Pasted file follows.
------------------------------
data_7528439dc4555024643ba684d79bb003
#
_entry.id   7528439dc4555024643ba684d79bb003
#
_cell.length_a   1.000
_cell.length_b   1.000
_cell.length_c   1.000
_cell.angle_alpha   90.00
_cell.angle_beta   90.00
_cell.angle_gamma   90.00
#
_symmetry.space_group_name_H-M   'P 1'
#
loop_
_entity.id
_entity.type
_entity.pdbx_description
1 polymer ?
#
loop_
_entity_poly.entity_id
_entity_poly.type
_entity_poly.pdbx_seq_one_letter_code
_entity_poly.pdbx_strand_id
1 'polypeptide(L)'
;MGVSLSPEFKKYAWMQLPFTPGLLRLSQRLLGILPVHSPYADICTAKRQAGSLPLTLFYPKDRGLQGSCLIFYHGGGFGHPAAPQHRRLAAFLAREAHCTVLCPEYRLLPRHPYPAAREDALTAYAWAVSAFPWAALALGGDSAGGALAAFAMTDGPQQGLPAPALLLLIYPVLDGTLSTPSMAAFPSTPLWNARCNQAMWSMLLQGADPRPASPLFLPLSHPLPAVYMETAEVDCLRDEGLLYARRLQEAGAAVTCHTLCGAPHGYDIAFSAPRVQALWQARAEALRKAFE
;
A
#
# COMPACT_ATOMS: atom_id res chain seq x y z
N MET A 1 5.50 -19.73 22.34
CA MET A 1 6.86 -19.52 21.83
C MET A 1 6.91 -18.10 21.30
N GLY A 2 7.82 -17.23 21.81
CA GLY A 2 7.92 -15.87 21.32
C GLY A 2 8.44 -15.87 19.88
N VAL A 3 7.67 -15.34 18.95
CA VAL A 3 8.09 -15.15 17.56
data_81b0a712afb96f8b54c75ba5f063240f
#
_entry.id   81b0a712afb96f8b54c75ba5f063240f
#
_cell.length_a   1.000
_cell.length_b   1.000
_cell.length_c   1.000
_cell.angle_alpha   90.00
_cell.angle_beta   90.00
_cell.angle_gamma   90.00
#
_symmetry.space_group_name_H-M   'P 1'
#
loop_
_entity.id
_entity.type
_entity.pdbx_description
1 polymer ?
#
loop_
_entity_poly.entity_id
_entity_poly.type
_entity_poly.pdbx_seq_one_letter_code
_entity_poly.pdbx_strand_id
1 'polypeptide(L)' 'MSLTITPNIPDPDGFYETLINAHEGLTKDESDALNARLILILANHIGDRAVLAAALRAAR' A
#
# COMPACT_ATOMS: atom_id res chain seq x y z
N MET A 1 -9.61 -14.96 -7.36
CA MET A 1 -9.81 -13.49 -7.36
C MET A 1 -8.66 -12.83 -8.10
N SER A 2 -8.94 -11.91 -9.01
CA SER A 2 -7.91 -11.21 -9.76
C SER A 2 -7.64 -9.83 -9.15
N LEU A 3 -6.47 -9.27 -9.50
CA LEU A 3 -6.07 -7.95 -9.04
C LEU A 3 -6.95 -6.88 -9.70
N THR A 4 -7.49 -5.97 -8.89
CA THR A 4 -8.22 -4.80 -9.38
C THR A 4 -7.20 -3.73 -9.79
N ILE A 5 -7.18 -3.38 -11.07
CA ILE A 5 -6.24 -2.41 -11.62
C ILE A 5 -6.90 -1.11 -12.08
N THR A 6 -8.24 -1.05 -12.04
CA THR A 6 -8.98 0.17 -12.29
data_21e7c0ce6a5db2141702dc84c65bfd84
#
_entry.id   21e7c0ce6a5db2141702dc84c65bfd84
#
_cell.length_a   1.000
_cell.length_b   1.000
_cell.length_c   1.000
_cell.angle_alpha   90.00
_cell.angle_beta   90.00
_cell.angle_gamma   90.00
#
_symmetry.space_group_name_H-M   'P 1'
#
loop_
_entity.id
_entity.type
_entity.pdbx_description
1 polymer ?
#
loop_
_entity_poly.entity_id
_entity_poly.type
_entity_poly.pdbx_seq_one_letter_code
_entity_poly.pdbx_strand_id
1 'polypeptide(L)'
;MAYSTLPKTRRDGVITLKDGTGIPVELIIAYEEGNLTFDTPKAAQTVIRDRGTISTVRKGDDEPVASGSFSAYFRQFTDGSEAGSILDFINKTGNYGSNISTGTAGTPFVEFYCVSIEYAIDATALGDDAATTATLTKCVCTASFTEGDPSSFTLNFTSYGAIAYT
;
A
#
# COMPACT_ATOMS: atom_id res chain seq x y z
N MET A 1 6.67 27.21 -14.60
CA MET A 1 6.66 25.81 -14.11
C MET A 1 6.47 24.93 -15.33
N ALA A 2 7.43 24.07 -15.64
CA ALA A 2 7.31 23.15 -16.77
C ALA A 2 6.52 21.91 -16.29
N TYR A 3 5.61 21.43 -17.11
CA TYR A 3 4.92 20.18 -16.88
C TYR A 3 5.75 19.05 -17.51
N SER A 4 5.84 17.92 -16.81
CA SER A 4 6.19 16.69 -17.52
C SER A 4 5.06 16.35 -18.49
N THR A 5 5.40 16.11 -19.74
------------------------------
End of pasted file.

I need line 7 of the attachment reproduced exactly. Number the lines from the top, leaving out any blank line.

_cell.length_c   1.000